Coming from a D7500, the most jarring change is the lack of buttons. For example, if you use back button focus and assign both custom buttons to set focus area and focus mode respectively, you would have no choice but to assign the innovative features unique to mirrorless cameras such as Eye AF to one of the five buttons on the D-pad (which are already assigned to essential features, like changing exposure, drive mode and ISO by default), or within the Fn menu. If you need more buttons, you have to spend $700 more for the a6500 with comes with an extra custom button and an AF/AE-L toggle.
Performance and Image Quality
I brought the Sony A6000 together with the newly released Sigma 16mm f/1.4 to my trip to Bangkok at the end of last year. With a combined price of about S$1,000, it arguably delivers the most image quality per dollar these days.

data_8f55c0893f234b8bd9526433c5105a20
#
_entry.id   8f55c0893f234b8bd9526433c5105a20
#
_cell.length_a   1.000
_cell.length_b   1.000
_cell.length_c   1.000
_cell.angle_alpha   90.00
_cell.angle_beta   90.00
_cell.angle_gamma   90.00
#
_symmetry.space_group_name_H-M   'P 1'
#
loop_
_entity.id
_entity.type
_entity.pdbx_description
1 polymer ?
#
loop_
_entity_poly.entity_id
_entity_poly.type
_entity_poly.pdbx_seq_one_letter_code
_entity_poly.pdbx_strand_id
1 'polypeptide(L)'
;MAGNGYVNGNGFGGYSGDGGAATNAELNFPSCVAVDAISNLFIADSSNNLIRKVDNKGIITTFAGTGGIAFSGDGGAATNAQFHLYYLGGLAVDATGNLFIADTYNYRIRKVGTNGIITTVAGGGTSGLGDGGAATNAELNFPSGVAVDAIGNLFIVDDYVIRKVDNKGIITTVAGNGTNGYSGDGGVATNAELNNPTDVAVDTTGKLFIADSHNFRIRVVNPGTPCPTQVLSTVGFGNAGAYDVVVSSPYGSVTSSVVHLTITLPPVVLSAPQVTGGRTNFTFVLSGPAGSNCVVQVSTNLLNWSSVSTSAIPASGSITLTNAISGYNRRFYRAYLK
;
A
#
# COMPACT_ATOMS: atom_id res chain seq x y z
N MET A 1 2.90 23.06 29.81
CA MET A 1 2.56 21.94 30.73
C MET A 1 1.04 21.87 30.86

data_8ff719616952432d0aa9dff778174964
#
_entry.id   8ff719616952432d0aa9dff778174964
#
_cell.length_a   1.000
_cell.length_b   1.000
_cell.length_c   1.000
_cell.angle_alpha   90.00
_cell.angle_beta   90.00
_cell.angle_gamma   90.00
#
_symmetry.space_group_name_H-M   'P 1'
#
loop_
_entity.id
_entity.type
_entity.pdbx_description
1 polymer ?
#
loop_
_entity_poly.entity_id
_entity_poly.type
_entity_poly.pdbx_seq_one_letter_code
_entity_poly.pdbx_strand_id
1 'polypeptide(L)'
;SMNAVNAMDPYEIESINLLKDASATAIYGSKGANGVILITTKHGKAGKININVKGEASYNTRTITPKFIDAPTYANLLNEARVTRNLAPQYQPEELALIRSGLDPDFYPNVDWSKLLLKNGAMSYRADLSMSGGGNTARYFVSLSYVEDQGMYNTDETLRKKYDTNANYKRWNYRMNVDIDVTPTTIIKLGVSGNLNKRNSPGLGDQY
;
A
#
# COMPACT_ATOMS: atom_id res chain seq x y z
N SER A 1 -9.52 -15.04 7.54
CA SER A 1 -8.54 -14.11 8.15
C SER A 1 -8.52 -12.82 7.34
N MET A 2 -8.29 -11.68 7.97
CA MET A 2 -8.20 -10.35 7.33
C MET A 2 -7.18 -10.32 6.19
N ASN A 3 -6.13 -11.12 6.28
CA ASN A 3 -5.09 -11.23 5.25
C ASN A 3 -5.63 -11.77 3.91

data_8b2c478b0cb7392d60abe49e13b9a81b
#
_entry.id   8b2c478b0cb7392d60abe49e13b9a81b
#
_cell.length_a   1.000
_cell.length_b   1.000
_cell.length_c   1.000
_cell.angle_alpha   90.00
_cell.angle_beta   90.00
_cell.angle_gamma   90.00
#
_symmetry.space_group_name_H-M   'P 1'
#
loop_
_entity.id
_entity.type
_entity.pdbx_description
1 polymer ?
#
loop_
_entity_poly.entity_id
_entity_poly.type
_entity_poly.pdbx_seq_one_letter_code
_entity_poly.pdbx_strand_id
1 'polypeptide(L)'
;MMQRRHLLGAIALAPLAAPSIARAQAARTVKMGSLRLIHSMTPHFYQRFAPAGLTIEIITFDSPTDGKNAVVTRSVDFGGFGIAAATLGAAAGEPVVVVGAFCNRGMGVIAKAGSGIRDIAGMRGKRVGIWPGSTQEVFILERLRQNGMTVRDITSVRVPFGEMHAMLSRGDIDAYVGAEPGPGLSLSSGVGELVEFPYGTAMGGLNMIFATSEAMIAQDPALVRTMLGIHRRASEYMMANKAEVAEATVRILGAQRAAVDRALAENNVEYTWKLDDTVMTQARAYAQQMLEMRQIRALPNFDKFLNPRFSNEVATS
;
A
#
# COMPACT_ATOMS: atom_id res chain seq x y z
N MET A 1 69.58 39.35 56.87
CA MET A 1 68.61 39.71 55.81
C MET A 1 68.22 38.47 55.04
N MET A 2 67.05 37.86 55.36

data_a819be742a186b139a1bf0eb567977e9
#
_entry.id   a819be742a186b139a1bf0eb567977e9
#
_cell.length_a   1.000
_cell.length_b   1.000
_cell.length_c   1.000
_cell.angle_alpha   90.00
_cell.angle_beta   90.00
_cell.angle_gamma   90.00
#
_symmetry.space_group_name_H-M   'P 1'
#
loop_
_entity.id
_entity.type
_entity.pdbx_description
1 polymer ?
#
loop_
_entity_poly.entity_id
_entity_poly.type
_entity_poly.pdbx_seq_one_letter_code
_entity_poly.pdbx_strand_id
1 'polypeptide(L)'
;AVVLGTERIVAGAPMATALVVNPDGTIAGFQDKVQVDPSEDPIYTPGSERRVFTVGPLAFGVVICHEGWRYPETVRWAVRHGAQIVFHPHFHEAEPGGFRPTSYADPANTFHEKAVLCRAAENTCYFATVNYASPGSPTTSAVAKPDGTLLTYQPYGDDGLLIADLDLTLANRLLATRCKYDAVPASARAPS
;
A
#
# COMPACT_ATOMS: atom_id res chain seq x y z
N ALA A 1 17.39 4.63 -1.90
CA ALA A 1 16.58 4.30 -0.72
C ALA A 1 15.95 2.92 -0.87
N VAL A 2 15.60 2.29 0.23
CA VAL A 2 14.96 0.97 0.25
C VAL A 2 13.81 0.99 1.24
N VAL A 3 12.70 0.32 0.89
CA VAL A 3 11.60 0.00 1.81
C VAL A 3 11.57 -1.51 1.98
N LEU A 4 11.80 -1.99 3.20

Image quality, while being a little behind the newer A6300 and A6500 models, is nevertheless still impressive. There’s more than enough dynamic range for post-processing most daytime shots, even when shot directly towards the evening sun.
In lower light situations, the A6000 generally doesn’t disappoint, with image quality remaining acceptable at ISO 3200 and 6400 with some noise reduction done.
However, as all of Sony’s current crop-frame mirrorless cameras (including the A6000) shoot only compressed RAWs, some noise artifacts may appear around high contrast areas especially when you try to push the surrounding shadows, such as in the following examples:
In addition, high ISO shots, when pushed in post-processing, may exhibit a green colour cast, as seen below:
Rein it in, though, and images shot at ISO 6400 are still passable (or good, depending on your expectations).
Autofocus on the A6000 pales in comparison with a DSLR, but is adequate in most situations. In daylight, focus acquisition is instantaneous and tracking works quite well. In low-light situations, you’ll need to focus on something that is slightly backlit in order to get a lock. For nearby objects where continuous autofocus is not required, you can fall back on the red AF assist lamp which works quite well.